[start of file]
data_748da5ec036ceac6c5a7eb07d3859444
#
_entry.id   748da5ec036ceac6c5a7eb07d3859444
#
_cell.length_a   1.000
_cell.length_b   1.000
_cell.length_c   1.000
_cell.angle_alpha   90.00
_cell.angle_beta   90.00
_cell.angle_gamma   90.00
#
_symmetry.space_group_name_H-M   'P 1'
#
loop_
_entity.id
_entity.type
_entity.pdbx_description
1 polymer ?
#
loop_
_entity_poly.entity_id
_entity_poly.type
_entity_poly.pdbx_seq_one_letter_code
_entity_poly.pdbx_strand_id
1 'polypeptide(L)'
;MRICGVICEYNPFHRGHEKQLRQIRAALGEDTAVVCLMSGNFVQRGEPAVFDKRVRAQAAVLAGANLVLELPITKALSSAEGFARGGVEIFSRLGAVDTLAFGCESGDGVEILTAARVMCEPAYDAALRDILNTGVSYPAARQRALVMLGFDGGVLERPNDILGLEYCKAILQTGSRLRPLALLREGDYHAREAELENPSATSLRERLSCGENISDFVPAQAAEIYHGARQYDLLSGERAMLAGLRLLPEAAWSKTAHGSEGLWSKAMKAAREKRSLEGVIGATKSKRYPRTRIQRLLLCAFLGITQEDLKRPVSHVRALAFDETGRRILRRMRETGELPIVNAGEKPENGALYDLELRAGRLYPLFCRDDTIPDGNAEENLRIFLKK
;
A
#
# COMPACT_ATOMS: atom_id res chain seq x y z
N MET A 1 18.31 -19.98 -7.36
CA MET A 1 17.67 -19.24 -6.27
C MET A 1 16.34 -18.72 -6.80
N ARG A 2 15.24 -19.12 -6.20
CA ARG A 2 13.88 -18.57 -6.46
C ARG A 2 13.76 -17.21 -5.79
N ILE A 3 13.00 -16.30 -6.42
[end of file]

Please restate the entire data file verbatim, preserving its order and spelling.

data_748da5ec036ceac6c5a7eb07d3859444
#
_entry.id   748da5ec036ceac6c5a7eb07d3859444
#
_cell.length_a   1.000
_cell.length_b   1.000
_cell.length_c   1.000
_cell.angle_alpha   90.00
_cell.angle_beta   90.00
_cell.angle_gamma   90.00
#
_symmetry.space_group_name_H-M   'P 1'
#
loop_
_entity.id
_entity.type
_entity.pdbx_description
1 polymer ?
#
loop_
_entity_poly.entity_id
_entity_poly.type
_entity_poly.pdbx_seq_one_letter_code
_entity_poly.pdbx_strand_id
1 'polypeptide(L)'
;MRICGVICEYNPFHRGHEKQLRQIRAALGEDTAVVCLMSGNFVQRGEPAVFDKRVRAQAAVLAGANLVLELPITKALSSAEGFARGGVEIFSRLGAVDTLAFGCESGDGVEILTAARVMCEPAYDAALRDILNTGVSYPAARQRALVMLGFDGGVLERPNDILGLEYCKAILQTGSRLRPLALLREGDYHAREAELENPSATSLRERLSCGENISDFVPAQAAEIYHGARQYDLLSGERAMLAGLRLLPEAAWSKTAHGSEGLWSKAMKAAREKRSLEGVIGATKSKRYPRTRIQRLLLCAFLGITQEDLKRPVSHVRALAFDETGRRILRRMRETGELPIVNAGEKPENGALYDLELRAGRLYPLFCRDDTIPDGNAEENLRIFLKK
;
A
#
# COMPACT_ATOMS: atom_id res chain seq x y z
N MET A 1 18.31 -19.98 -7.36
CA MET A 1 17.67 -19.24 -6.27
C MET A 1 16.34 -18.72 -6.80
N ARG A 2 15.24 -19.12 -6.20
CA ARG A 2 13.88 -18.57 -6.46
C ARG A 2 13.76 -17.21 -5.79
N ILE A 3 13.00 -16.30 -6.42